Michael Sutton: I don’t think there’s a way it did not.  It effected me on a molecular level.  You’re dealing with the importance of the meaning of life and what we are doing here and how you effect and interact with people.  I think that is what this journey is all about.  So the material was treated so delicately and accurately.  They were so sincere in the time in which they allowed the story to be told.  They did not rush it.  They really took you through a nine month AIDS storyline from beginning to end and how it effects the people all around.  I think that’s why fifteen years later people remember it and can’t forget it.  It touched your soul.  I don’t think there are a lot of films, short stories, books, that touch your soul that way.  And the ones that do are the ones that stick and resonate.

WE LOVE SOAPS TV: What kind of research did you do for this story?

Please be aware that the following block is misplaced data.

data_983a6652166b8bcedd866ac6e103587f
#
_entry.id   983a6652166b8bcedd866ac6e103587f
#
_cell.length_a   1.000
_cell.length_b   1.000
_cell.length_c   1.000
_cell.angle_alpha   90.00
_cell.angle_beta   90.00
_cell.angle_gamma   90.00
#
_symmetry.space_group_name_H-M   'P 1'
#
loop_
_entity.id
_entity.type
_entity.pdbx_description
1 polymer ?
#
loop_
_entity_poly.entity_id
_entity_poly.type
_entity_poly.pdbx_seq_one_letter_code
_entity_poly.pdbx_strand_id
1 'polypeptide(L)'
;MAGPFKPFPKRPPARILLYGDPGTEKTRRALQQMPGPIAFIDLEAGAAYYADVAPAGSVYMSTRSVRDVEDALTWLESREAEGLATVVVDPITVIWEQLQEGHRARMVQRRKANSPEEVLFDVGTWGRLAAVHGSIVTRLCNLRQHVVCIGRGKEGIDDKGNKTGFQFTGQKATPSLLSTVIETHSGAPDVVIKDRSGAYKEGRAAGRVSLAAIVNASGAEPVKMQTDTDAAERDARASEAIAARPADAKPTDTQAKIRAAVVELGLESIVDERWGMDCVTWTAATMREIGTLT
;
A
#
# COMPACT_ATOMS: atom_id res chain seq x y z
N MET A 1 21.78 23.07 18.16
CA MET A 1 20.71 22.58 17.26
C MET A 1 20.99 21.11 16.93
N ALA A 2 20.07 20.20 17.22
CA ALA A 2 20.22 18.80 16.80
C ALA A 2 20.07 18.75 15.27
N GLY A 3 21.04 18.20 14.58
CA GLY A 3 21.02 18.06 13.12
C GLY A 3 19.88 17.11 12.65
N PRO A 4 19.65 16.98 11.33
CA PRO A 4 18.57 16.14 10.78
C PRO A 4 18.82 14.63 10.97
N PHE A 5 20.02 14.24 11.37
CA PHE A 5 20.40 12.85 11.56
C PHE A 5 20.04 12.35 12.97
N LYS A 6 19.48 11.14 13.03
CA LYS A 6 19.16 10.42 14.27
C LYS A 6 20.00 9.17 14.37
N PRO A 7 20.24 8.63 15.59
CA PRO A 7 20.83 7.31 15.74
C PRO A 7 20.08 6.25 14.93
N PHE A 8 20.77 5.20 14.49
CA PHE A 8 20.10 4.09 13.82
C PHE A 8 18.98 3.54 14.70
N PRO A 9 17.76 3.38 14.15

Michael Sutton: A lot of this was documented in the After School Special [EDITOR'S NOTE: A documentary with Michael Sutton and Kimberly McCullough in 1995 talking to individuals living with HIV/AIDS].  It was going to AIDS hospices, doing the AIDS Walk, talking to doctors, really preparing ourselves for the educational process and getting everyone’s perspective on this disease.  I really got a good feeling for it from talking to AIDS patients, talking to their friends, the doctors, the relatives, really realizing that each person had a take on this disease that was completely the same.  That is, “It is unfair, it’s bigger than us, we don't know how to stop it, help us.”  There was a lot of despair, confusion, and frustration. 

WE LOVE SOAPS TV: Some people may not remember that back in 1995, the primary emotion associated with having HIV or loving someone with HIV was despair.  We didn’t have the medications or the hope then.